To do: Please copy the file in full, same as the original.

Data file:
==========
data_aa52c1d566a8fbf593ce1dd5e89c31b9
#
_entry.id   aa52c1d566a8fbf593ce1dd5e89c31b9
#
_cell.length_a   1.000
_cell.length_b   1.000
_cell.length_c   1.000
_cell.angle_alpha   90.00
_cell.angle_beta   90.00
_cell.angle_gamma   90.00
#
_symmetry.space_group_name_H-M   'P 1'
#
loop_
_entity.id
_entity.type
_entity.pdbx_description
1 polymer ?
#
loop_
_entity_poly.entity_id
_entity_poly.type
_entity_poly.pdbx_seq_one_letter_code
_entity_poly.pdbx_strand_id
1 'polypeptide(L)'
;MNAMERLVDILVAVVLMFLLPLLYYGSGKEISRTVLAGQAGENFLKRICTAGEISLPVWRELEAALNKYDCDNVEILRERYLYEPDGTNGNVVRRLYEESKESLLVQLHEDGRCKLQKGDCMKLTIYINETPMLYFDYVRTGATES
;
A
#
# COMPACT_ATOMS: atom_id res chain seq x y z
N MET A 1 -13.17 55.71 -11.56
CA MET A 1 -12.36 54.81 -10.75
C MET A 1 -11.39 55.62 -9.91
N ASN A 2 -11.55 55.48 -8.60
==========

data_aa52c1d566a8fbf593ce1dd5e89c31b9
#
_entry.id   aa52c1d566a8fbf593ce1dd5e89c31b9
#
_cell.length_a   1.000
_cell.length_b   1.000
_cell.length_c   1.000
_cell.angle_alpha   90.00
_cell.angle_beta   90.00
_cell.angle_gamma   90.00
#
_symmetry.space_group_name_H-M   'P 1'
#
loop_
_entity.id
_entity.type
_entity.pdbx_description
1 polymer ?
#
loop_
_entity_poly.entity_id
_entity_poly.type
_entity_poly.pdbx_seq_one_letter_code
_entity_poly.pdbx_strand_id
1 'polypeptide(L)'
;MNAMERLVDILVAVVLMFLLPLLYYGSGKEISRTVLAGQAGENFLKRICTAGEISLPVWRELEAALNKYDCDNVEILRERYLYEPDGTNGNVVRRLYEESKESLLVQLHEDGRCKLQKGDCMKLTIYINETPMLYFDYVRTGATES
;
A
#
# COMPACT_ATOMS: atom_id res chain seq x y z
N MET A 1 -13.17 55.71 -11.56
CA MET A 1 -12.36 54.81 -10.75
C MET A 1 -11.39 55.62 -9.91
N ASN A 2 -11.55 55.48 -8.60